Quebec - ASEQ-EHAQ


L'Association pour la santé environnementale du Québec / Environmental Health Association of Québec



How to file a human rights complaint

The Human Rights and Youth Rights Commission (Quebec Human Rights Commission):

Navigating the intricacies of the Québec Human Rights Commission’s complaint process can seem daunting, especially if you feel your rights have been violated. This guide offers an overview of how to file a Human Rights claim in Québec, detailing the steps of the process from determining eligibility to the possibility of a judicial review. Whether you’re looking to educate yourself or actively seeking justice, the information provided here can serve as a valuable roadmap in your pursuit of equity and justice in Québec.

Please note: This guide is for informational purposes only and does not constitute legal advice or representation. Always consult with a legal professional regarding your specific situation.


  • The allegation must be within Québec.
  • It must not involve an institution under federal authority.
  • Your complaint should ideally be filed promptly, but no later than:
    • 3 years after the event, or
    • 6 months after the event if it involves a municipality or the police.

However, the Commission may decide not to handle your complaint if it occurred over 2 years ago.

Initial Procedure:

Cases are not immediately taken to the Human Rights Tribunal. Start by lodging your complaint with the Commission des droits de la personne et des droits de la jeunesse (Human Rights and Youth Rights Commission). The Commission evaluates the complaint’s validity based on the evidence provided.

If the Commission finds your complaint valid, it may represent you at the Human Rights Tribunal. In certain scenarios, even with a valid complaint, the Commission might not continue representation. In such cases, under specific criteria, the complainant or their representative can pursue the Tribunal independently, bearing their own costs. Legal representation is optional and can be accessed privately or through the Commission and Justice Pro Bono. Eligibility for these services depends on specific requirements.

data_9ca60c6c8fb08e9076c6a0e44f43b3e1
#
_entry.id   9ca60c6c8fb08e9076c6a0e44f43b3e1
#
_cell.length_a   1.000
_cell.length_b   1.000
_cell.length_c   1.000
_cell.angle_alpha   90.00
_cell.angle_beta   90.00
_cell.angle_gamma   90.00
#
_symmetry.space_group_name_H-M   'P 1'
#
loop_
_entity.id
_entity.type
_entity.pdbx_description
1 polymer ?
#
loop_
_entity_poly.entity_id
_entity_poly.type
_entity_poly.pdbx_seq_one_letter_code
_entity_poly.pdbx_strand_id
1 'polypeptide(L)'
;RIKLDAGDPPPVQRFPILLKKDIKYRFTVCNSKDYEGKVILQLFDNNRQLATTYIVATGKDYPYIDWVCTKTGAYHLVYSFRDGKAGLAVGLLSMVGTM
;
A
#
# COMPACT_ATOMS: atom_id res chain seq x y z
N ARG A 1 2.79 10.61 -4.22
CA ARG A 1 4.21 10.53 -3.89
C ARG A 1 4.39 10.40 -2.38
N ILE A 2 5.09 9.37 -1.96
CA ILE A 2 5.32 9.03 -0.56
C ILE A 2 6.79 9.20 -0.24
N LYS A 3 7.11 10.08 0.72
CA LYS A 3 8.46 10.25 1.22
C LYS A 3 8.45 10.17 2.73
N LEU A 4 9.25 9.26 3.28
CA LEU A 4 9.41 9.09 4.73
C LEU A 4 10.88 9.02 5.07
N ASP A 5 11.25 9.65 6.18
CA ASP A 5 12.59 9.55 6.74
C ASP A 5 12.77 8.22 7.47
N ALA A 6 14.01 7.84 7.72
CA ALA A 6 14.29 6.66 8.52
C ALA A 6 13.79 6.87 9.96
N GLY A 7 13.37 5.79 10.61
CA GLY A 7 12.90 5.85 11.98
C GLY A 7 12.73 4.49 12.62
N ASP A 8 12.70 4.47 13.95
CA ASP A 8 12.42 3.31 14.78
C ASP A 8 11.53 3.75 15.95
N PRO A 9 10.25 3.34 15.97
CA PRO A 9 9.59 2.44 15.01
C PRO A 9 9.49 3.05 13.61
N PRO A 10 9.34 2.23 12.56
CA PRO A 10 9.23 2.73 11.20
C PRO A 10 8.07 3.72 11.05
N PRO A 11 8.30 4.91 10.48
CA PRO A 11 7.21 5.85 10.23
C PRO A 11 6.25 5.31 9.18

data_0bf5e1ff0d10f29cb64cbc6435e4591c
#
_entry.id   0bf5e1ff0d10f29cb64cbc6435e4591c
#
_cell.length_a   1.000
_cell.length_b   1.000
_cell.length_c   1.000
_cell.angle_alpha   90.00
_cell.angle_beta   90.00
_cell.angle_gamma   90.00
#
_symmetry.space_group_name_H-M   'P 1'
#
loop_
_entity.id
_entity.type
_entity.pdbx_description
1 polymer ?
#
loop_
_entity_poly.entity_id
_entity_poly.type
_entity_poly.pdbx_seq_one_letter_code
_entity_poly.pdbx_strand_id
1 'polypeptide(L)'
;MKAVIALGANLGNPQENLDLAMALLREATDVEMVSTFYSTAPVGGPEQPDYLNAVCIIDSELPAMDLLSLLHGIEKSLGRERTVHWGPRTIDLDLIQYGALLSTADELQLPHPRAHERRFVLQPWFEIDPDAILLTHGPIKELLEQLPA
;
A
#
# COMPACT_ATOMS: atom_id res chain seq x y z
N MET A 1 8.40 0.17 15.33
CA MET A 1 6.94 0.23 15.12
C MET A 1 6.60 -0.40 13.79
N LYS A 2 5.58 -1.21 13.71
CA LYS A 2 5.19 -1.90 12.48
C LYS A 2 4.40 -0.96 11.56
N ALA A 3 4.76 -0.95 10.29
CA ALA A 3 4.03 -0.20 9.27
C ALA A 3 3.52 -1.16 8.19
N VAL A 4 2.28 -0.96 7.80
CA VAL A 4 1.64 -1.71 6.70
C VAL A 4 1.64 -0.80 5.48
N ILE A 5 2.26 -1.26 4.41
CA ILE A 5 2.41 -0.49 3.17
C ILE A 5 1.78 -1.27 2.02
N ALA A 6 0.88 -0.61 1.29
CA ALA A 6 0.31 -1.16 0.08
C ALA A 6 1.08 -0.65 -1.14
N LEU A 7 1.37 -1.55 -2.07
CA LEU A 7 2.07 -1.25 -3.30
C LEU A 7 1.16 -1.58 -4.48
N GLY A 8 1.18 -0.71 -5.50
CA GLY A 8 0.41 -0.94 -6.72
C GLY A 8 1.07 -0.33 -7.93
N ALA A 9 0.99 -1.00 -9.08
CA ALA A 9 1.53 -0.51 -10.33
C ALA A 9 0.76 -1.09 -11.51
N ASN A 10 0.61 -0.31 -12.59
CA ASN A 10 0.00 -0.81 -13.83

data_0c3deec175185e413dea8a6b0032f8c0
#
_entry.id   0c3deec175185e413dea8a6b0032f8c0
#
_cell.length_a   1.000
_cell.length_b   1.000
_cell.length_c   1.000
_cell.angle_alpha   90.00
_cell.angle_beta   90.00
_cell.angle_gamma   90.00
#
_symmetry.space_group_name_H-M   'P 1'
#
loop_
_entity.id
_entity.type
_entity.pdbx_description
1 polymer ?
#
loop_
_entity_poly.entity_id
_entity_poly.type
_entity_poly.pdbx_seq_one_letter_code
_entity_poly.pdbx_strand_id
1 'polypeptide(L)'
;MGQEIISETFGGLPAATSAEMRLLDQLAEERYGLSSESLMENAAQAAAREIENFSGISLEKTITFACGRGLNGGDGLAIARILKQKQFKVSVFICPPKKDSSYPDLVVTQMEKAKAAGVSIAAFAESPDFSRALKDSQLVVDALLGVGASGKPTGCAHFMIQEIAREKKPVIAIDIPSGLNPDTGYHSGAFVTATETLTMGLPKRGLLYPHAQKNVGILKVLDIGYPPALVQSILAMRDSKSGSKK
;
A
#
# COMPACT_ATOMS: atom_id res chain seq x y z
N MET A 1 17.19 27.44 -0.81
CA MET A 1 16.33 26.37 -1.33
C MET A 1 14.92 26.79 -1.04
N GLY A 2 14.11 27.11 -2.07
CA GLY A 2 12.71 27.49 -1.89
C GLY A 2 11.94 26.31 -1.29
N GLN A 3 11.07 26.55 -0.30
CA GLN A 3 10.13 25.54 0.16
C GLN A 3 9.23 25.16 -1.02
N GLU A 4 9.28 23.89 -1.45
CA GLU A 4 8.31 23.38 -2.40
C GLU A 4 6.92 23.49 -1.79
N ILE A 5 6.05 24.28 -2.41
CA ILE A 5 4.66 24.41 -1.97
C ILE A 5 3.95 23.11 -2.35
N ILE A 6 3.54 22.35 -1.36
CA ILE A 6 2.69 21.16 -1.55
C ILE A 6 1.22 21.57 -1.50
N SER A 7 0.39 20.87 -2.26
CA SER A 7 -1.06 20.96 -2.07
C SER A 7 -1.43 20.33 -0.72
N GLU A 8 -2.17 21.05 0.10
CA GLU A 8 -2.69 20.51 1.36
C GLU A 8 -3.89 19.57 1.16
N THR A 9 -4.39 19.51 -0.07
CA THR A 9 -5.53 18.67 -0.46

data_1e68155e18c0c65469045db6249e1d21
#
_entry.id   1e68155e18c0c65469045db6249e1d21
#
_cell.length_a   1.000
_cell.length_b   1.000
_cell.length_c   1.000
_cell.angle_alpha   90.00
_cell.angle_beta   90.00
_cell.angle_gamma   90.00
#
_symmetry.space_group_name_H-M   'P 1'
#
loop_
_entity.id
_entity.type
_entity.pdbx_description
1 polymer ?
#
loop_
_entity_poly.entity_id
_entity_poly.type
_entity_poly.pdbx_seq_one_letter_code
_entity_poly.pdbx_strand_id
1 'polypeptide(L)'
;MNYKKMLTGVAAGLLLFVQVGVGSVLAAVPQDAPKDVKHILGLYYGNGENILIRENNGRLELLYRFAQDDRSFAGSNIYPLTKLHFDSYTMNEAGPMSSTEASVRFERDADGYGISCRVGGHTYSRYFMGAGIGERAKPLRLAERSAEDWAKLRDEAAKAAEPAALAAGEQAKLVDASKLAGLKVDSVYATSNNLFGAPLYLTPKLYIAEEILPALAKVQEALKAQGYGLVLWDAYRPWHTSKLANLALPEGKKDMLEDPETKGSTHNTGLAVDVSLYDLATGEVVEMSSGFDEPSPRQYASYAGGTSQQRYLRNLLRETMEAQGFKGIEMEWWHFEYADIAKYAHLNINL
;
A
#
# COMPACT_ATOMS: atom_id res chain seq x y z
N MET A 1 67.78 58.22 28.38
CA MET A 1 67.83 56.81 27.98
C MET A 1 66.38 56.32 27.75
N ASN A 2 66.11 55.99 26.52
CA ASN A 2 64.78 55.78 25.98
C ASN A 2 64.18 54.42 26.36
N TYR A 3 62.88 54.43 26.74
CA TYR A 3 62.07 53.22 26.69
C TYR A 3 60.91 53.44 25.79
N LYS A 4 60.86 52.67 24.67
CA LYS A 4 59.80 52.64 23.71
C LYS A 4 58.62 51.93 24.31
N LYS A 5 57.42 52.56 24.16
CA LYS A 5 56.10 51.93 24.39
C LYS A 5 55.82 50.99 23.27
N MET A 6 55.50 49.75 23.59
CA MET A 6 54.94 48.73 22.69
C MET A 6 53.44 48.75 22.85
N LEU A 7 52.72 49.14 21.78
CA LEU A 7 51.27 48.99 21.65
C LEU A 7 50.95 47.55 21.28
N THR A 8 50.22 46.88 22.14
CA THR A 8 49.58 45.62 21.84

If the Commission deems the complaint lacking merit, other remedies might still be available.

What information must you provide?

  • A detailed description of events, actions, words, etc.
  • All relevant dates.
  • Witness names and contact details.
  • Any other steps taken (e.g., complaints to other organizations or legal actions).

For assistance in preparing your claim, contact the Commission at 1-800-361-6477.

Online Complaint Form: Click here

Claim Process:

  1. Receipt/ Assessment: Average of 25 days to evaluate the complaint and decide on intervention.
  2. Intervention: Gathering information from all involved parties. Depending on circumstances, mediation or investigation will be initiated.
  3. Resolution: Can be achieved through mediation or investigation.
    1. Mediation: Voluntary and involves a mediator helping parties find common ground. If successful, a mutual agreement is reached.
    2. Investigation: Occurs if mediation is declined or unsuccessful. An investigator gathers evidence and then submits it to the Complaints Committee for a decision.
  4. If evidence supports the complaint, corrective actions are recommended. If the respondent doesn’t comply, the case might be escalated to the Tribunal.
  5. Appeal to Tribunal: If the issue remains unresolved, the Commission might represent you at the Human Rights Tribunal. If they don’t represent you, you can independently approach the Tribunal. Costs will be borne by you, and you can choose to self-represent or hire legal counsel.

For further assistance or queries, always refer to the Commission’s guidance.